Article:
Simon Joyner’s new album is not going to be the one that brings him to the masses, and he’s probably okay with that, having made it known in numerous interviews that he is content to spend his quality time with his family and his antique business. Joyner writes songs in the service of his own personal muse, and, while he is appreciative of being appreciated, he can work from the perspective of owing the music industry nothing. He tours sparingly, not wanting to be away too long from his Omaha, Nebraska home, playing house parties, it seems, as often as formal venues. He’s not anti-careerist, it’s just that he has his own vision of what his career should be, and that vision doesn’t jibe with our fame-and-fortune-obsessed culture. Joyner’s fan base, nonetheless, continues to grow with each release as positive word of mouth spreads. Members of that small but steadily growing base will certainly embrace Grass, Branch & Bone as another in Joyner’s long line of strongly written and performed albums.
Joyner continues to sing in a voice reminiscent of Songs of Love and Hate-era Leonard Cohen to spare musical accompaniment — 2012’s more expansive Ghosts notwithstanding. Even when accompanied by multiple partners, each instrument in the album mix occupies its own space, like multiple voices in a room, adding volume and enhancing mood while creating loose and flowing melodies, seemingly by happenstance. Call this what you will: late-night or rainy-day music, but it demands active listening. Joyner is a songwriter whose words are at the fore, the sparse notes carefully constructed to frame his images and turns of phrase.
Grass, Branch & Bone is an album of passages. Opening song “Sonny” presents a eulogy-like farewell to a Rimbaudian fellow songwriter: “First you sing about drugs, / Then you sing about death, / But you wanted to sing of love / With your last breath.” As noted, Joyner is a songwriter who, perhaps more than any other, evokes Leonard Cohen’s dark wit, but his evocations never stoop to mimicry. And he can even surpass the master with lines like “You said Keats was never alone: / He had the company of his cough.” “Jefferson Reed” amplifies the sense of ending while offering a tonic to the simplistic patriotic jingoism that has followed the release of the Chris Kyle biopic American Sniper. Joyner’s fictional sharpshooter “kept his powder dry” and died with all seeming honor, doing his duty so well they “sewed his lips together so no secrets could get out” before folding the flag over his body. Returning again and again to the hollowness of ceremony, Joyner turns his attention to the meager attempts of the living to get by, sharing fruit baskets and casseroles in the shadow of the service. And it’s the little details that so underline the big lies of most hero narratives, none so more here as when Joyner turns his attention to other equally dutiful participants: “And I caught my breath as the honor guard sat down to eat / Because they were almost old enough to have a drink on me / And after today we could all use a shot of something.”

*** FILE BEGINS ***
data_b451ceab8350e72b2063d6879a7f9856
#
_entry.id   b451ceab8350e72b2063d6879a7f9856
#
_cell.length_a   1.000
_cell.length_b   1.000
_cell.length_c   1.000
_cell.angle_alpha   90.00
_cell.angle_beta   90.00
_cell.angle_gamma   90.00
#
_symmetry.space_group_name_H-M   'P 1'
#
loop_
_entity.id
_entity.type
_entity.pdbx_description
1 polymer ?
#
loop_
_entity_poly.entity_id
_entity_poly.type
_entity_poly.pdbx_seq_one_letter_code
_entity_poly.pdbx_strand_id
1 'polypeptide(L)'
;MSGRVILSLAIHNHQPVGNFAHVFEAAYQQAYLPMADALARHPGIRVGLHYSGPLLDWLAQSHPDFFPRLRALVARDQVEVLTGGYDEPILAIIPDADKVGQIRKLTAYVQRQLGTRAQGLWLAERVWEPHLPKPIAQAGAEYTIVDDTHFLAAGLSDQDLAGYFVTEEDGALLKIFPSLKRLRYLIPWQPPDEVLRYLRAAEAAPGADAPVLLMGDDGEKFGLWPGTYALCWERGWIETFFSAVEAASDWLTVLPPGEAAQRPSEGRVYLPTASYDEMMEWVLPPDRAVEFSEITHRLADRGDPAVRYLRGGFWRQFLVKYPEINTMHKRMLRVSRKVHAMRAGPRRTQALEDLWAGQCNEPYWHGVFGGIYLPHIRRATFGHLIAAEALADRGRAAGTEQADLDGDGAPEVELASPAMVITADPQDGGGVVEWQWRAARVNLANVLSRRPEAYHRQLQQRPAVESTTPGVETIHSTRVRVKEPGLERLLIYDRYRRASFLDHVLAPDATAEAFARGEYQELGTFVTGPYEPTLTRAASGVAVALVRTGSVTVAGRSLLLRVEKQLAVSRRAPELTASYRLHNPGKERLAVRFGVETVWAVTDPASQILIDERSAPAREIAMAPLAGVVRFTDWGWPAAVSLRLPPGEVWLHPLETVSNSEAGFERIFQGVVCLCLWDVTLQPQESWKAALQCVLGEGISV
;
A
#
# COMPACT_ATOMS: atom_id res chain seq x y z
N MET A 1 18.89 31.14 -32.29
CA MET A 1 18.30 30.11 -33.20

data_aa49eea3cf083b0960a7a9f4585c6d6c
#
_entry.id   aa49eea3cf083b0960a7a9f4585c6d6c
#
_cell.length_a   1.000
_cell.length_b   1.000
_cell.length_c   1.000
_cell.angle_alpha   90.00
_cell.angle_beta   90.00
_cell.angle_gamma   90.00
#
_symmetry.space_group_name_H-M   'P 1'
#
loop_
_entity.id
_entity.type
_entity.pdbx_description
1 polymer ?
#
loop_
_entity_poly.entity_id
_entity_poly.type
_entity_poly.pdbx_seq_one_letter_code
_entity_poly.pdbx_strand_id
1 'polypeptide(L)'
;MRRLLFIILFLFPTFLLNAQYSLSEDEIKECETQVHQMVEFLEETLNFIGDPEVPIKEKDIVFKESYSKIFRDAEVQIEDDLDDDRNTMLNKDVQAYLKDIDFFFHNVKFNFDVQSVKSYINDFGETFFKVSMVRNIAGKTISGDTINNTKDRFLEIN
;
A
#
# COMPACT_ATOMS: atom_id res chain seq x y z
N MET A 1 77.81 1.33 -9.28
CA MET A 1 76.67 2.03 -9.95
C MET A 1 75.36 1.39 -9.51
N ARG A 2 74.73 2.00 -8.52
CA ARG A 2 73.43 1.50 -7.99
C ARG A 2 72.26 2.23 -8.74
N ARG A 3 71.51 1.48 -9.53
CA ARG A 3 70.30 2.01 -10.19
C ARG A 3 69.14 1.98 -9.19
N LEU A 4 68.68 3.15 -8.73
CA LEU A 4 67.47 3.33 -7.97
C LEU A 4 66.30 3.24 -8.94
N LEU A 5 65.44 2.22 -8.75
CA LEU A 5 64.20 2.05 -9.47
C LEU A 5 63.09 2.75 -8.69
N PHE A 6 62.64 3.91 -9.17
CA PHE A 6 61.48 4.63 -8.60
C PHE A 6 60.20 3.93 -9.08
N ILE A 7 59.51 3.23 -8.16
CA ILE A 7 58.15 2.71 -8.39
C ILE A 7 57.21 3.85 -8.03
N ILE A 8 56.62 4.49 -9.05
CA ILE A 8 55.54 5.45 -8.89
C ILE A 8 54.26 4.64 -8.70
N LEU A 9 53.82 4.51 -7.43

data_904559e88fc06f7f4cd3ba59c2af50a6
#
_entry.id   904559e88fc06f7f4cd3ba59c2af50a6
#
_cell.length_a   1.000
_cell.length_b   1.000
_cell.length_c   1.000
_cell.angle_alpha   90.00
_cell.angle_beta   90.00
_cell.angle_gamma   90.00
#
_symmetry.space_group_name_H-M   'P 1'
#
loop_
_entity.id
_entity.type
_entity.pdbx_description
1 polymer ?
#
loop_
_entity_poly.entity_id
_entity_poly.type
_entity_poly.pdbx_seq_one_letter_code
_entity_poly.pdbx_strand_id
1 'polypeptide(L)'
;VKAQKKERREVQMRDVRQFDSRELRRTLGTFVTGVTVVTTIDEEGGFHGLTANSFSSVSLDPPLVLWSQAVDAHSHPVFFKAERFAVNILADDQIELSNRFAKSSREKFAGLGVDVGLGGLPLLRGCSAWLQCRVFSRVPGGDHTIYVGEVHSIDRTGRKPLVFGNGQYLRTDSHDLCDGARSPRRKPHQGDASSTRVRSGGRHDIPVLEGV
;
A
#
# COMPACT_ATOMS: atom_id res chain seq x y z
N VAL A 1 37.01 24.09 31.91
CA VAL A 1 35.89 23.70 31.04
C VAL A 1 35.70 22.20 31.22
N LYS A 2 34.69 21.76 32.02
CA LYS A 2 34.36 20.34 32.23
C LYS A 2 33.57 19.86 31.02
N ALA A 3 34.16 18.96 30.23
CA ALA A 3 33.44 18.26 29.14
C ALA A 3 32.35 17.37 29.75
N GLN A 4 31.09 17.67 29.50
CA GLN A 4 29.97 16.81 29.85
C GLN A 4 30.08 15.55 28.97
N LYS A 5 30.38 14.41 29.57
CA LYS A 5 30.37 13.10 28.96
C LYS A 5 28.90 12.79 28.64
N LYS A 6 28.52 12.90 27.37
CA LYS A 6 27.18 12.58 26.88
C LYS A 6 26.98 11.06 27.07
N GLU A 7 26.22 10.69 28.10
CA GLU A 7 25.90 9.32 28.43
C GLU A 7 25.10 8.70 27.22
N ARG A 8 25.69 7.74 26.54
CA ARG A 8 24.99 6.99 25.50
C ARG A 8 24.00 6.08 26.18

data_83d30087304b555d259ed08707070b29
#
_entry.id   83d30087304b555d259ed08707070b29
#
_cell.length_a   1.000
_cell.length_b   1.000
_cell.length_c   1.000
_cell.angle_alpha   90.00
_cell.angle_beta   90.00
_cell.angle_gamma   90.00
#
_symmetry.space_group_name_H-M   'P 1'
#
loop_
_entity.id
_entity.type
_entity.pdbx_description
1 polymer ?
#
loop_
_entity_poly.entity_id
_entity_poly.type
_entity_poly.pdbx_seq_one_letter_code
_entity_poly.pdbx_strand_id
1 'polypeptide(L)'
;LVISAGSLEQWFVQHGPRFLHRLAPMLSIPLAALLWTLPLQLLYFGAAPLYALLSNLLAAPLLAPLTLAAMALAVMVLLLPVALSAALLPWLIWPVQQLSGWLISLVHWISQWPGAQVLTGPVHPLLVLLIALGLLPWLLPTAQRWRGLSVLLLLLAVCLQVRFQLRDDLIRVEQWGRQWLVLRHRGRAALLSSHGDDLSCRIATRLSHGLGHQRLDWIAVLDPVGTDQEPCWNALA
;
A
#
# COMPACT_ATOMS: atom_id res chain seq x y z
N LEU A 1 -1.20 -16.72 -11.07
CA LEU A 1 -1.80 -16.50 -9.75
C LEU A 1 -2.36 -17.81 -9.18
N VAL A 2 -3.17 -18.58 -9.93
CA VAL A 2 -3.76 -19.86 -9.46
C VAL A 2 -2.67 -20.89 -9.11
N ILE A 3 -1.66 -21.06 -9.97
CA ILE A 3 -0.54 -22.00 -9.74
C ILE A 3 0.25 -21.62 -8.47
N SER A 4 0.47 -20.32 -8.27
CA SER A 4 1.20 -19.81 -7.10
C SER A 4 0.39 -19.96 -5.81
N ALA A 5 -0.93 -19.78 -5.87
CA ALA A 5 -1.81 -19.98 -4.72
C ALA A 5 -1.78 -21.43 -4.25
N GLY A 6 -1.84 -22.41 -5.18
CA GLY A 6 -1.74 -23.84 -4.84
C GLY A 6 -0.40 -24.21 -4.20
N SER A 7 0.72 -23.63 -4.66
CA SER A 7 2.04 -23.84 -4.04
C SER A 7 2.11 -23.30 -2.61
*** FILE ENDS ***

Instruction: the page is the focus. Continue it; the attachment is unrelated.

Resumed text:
Joyner tackles the tenuousness of love on “You Got Under My Skin”, noting how a piano and typewriter ribbon served as the tools of his seduction. When he sings, “I know part of me is wicked, although some of me is brave,” one can hear echoes of Townes Van Zandt. Later, in a beautifully twisted cliché, he sings, “You closed you hazel eyes and make like a tree, lay down some roots.” The listener expects the line to end with the cliché of “leave”, and when it doesn’t, the surprise of stability amidst so much restless change is made all the deeper. But, as he reminds us elsewhere in “Some Fathers”, “Even blood turns to dust / Only love stays.” A chorus of strings intercedes for a moment, and in “Old Days”, Joyner sings of those friends who get left behind or lose themselves in the past, warning how people selfishly “just get stuck living old days,” but then, in a moment of self-realization has to admit that “I always looked forward to being the last one standing, / But I carry a grudge against anyone who leaves.” His voice breaks with the intensity of remembered loss but then softens before the photo of an estranged friend’s new baby, so innocently greedy to consume her own world.
Joyner encapsulates the disquieting lesson of his mortal ponderings when he sings, “Everyone wants to believe their time was special” in the sublime album closer “Nostalgia Blues”. But such realization is not a defeat. Yes, he reminds us, we curse those sweet dreams that so misled us by never coming true, but then, the trick is, simply, in the living itself. “I’ve heard the sky blooms Picassos though if you stop and give the clouds half a chance,” he sings, realizing that a heart still beating restlessly can find contentment in the striving: “Ah here’s to the sweet dreams that wouldn’t leave us alone.”
And here’s to another beautiful and deeply touching Simon Joyner record.